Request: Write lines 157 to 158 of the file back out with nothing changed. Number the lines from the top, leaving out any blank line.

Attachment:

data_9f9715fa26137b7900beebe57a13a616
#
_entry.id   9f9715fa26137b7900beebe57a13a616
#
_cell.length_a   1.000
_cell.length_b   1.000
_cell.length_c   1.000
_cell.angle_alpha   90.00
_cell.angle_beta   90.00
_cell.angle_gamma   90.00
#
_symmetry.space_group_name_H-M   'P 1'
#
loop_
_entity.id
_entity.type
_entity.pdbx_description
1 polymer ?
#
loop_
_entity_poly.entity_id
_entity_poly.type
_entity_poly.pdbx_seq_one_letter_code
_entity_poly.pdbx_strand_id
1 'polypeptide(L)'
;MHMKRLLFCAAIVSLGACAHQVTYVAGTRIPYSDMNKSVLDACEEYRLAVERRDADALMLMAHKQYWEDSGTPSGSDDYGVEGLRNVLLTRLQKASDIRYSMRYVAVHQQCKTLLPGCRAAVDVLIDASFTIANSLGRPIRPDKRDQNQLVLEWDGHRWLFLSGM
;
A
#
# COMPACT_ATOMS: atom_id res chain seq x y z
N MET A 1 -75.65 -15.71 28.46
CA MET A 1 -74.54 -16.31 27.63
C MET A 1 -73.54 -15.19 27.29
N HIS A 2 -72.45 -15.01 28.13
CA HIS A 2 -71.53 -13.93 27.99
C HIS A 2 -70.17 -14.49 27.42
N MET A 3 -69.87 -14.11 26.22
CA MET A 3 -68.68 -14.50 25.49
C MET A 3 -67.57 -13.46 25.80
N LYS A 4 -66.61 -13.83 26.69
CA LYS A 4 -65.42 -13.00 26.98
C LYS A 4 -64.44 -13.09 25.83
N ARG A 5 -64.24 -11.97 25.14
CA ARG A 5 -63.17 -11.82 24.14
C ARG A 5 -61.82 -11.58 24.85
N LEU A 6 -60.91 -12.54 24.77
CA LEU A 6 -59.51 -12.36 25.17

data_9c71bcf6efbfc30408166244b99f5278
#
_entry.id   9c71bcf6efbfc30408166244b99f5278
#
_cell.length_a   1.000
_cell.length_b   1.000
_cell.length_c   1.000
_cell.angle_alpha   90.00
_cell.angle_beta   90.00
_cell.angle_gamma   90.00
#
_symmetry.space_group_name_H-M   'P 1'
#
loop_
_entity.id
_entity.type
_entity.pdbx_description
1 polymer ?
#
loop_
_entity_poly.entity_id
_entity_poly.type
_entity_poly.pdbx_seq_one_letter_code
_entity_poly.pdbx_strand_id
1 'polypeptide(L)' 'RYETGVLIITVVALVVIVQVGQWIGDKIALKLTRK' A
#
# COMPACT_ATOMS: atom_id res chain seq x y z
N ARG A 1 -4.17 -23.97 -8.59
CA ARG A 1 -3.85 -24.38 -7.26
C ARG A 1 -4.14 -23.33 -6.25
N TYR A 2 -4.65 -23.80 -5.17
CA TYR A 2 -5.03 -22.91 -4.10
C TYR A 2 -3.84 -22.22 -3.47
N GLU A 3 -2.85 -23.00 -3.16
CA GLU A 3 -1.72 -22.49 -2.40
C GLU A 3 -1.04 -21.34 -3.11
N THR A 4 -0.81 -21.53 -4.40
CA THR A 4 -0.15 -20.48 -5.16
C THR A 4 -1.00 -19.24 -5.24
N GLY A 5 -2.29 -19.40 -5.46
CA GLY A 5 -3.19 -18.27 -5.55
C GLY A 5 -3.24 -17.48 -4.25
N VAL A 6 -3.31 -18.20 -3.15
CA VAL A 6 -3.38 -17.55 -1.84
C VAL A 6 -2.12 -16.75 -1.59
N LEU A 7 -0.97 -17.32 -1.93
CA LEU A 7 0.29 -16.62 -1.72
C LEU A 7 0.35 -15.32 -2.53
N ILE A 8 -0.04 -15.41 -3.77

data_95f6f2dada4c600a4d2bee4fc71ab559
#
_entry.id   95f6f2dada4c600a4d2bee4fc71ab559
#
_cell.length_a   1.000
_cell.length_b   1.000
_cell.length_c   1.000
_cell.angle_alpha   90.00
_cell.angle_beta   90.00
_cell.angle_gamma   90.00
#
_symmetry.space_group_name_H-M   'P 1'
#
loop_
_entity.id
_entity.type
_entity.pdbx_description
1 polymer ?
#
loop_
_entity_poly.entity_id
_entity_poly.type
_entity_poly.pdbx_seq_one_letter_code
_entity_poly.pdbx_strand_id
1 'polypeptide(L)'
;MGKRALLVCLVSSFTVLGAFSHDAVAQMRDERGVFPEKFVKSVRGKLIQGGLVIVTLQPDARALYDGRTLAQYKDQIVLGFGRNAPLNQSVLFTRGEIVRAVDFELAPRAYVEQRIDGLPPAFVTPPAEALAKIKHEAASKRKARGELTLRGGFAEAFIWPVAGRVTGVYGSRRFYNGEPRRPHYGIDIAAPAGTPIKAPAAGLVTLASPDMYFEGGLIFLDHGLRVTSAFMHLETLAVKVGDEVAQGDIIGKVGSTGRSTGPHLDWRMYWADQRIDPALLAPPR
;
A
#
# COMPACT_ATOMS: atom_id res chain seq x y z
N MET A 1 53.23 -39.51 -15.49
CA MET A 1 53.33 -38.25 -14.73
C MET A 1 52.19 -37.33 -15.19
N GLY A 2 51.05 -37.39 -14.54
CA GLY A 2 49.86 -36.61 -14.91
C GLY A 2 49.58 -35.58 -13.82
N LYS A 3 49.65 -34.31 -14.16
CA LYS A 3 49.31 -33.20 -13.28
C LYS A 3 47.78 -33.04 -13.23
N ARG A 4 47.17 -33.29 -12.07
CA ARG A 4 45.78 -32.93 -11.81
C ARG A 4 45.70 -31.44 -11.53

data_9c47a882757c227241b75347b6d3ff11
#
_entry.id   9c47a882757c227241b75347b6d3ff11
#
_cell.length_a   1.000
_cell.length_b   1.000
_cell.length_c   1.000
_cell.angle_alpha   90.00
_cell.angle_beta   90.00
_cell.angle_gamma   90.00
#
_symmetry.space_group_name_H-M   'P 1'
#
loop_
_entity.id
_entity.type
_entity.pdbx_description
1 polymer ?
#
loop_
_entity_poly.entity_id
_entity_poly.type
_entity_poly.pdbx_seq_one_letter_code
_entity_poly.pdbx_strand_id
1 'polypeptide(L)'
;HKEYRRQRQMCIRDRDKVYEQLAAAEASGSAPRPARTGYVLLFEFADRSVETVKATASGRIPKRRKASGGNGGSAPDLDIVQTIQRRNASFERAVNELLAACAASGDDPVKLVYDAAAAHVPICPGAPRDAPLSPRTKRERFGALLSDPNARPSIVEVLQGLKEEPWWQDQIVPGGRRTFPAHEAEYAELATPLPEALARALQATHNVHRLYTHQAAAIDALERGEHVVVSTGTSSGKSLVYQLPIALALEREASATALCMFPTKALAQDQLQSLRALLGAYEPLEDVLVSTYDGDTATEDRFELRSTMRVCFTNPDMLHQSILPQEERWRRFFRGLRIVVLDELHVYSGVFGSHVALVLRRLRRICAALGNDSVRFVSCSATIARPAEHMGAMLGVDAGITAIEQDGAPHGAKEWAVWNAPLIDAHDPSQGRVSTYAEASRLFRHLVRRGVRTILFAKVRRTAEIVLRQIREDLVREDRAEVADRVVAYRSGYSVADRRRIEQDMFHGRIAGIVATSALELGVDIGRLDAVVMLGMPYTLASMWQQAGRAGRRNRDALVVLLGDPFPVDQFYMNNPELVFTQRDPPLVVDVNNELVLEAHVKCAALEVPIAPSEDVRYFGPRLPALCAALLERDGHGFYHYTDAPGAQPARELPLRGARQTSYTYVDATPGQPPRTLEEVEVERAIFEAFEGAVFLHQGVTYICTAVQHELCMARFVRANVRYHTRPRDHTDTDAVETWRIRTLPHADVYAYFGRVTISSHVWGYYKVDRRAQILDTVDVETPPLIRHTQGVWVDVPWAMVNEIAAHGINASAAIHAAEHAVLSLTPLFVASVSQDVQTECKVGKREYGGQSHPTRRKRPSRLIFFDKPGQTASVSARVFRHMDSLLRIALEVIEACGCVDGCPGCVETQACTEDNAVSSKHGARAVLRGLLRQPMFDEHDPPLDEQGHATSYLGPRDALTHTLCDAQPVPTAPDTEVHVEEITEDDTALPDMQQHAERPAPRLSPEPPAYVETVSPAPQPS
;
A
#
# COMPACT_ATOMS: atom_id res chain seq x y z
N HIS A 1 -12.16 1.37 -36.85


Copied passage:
#
loop_